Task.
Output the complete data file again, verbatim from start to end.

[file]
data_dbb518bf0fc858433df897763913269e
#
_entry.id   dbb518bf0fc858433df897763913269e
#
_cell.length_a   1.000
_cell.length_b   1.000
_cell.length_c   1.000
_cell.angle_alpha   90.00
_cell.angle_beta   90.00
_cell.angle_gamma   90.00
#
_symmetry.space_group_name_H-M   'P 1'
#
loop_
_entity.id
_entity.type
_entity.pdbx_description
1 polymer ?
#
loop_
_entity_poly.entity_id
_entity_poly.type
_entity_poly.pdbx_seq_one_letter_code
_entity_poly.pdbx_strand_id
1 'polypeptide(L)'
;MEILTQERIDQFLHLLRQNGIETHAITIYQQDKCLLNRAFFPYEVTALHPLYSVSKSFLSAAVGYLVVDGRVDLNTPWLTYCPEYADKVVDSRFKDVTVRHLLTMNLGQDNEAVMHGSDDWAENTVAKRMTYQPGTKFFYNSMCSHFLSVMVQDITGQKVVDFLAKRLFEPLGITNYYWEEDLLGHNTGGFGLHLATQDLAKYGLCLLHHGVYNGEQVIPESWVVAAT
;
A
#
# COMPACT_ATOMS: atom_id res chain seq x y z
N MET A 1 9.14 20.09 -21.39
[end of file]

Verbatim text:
data_dbb518bf0fc858433df897763913269e
#
_entry.id   dbb518bf0fc858433df897763913269e
#
_cell.length_a   1.000
_cell.length_b   1.000
_cell.length_c   1.000
_cell.angle_alpha   90.00
_cell.angle_beta   90.00
_cell.angle_gamma   90.00
#
_symmetry.space_group_name_H-M   'P 1'
#
loop_
_entity.id
_entity.type
_entity.pdbx_description
1 polymer ?
#
loop_
_entity_poly.entity_id
_entity_poly.type
_entity_poly.pdbx_seq_one_letter_code
_entity_poly.pdbx_strand_id
1 'polypeptide(L)'
;MEILTQERIDQFLHLLRQNGIETHAITIYQQDKCLLNRAFFPYEVTALHPLYSVSKSFLSAAVGYLVVDGRVDLNTPWLTYCPEYADKVVDSRFKDVTVRHLLTMNLGQDNEAVMHGSDDWAENTVAKRMTYQPGTKFFYNSMCSHFLSVMVQDITGQKVVDFLAKRLFEPLGITNYYWEEDLLGHNTGGFGLHLATQDLAKYGLCLLHHGVYNGEQVIPESWVVAAT
;
A
#
# COMPACT_ATOMS: atom_id res chain seq x y z
N MET A 1 9.14 20.09 -21.39